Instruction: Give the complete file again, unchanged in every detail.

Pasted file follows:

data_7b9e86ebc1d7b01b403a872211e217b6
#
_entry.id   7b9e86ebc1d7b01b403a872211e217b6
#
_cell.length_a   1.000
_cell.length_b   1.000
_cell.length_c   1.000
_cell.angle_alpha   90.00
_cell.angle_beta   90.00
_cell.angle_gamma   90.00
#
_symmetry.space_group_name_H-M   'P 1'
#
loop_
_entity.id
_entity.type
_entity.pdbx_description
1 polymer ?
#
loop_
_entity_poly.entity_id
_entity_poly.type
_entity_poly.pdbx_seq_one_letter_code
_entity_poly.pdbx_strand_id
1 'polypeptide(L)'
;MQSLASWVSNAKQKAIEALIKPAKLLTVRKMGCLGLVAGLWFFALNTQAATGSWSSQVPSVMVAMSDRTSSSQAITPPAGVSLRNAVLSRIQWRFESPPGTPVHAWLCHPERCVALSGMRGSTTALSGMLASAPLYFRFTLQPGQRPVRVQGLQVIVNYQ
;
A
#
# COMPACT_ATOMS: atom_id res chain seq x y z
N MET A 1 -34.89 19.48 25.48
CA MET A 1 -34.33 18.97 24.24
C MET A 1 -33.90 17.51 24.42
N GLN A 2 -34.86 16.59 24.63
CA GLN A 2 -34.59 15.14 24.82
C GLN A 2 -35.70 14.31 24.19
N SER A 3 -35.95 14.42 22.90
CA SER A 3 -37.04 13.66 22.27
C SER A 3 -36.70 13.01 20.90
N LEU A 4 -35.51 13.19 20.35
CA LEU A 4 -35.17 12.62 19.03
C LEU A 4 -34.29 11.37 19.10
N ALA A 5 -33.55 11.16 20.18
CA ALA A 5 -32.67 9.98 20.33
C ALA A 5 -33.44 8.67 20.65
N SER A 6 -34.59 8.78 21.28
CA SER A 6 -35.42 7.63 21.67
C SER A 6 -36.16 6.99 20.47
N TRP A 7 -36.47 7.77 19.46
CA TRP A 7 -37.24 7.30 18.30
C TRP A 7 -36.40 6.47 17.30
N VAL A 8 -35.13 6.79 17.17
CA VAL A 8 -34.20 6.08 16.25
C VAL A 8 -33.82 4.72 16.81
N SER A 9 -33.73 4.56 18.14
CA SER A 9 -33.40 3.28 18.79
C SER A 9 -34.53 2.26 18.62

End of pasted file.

data_7b9e86ebc1d7b01b403a872211e217b6
#
_entry.id   7b9e86ebc1d7b01b403a872211e217b6
#
_cell.length_a   1.000
_cell.length_b   1.000
_cell.length_c   1.000
_cell.angle_alpha   90.00
_cell.angle_beta   90.00
_cell.angle_gamma   90.00
#
_symmetry.space_group_name_H-M   'P 1'
#
loop_
_entity.id
_entity.type
_entity.pdbx_description
1 polymer ?
#
loop_
_entity_poly.entity_id
_entity_poly.type
_entity_poly.pdbx_seq_one_letter_code
_entity_poly.pdbx_strand_id
1 'polypeptide(L)'
;MQSLASWVSNAKQKAIEALIKPAKLLTVRKMGCLGLVAGLWFFALNTQAATGSWSSQVPSVMVAMSDRTSSSQAITPPAGVSLRNAVLSRIQWRFESPPGTPVHAWLCHPERCVALSGMRGSTTALSGMLASAPLYFRFTLQPGQRPVRVQGLQVIVNYQ
;
A
#
# COMPACT_ATOMS: atom_id res chain seq x y z
N MET A 1 -34.89 19.48 25.48
CA MET A 1 -34.33 18.97 24.24
C MET A 1 -33.90 17.51 24.42
N GLN A 2 -34.86 16.59 24.63
CA GLN A 2 -34.59 15.14 24.82
C GLN A 2 -35.70 14.31 24.19
N SER A 3 -35.95 14.42 22.90
CA SER A 3 -37.04 13.66 22.27
C SER A 3 -36.70 13.01 20.90
N LEU A 4 -35.51 13.19 20.35
CA LEU A 4 -35.17 12.62 19.03
C LEU A 4 -34.29 11.37 19.10
N ALA A 5 -33.55 11.16 20.18
CA ALA A 5 -32.67 9.98 20.33
C ALA A 5 -33.44 8.67 20.65
N SER A 6 -34.59 8.78 21.28
CA SER A 6 -35.42 7.63 21.67
C SER A 6 -36.16 6.99 20.47
N TRP A 7 -36.47 7.77 19.46
CA TRP A 7 -37.24 7.30 18.30
C TRP A 7 -36.40 6.47 17.30
N VAL A 8 -35.13 6.79 17.17
CA VAL A 8 -34.20 6.08 16.25
C VAL A 8 -33.82 4.72 16.81
N SER A 9 -33.73 4.56 18.14
CA SER A 9 -33.40 3.28 18.79
C SER A 9 -34.53 2.26 18.62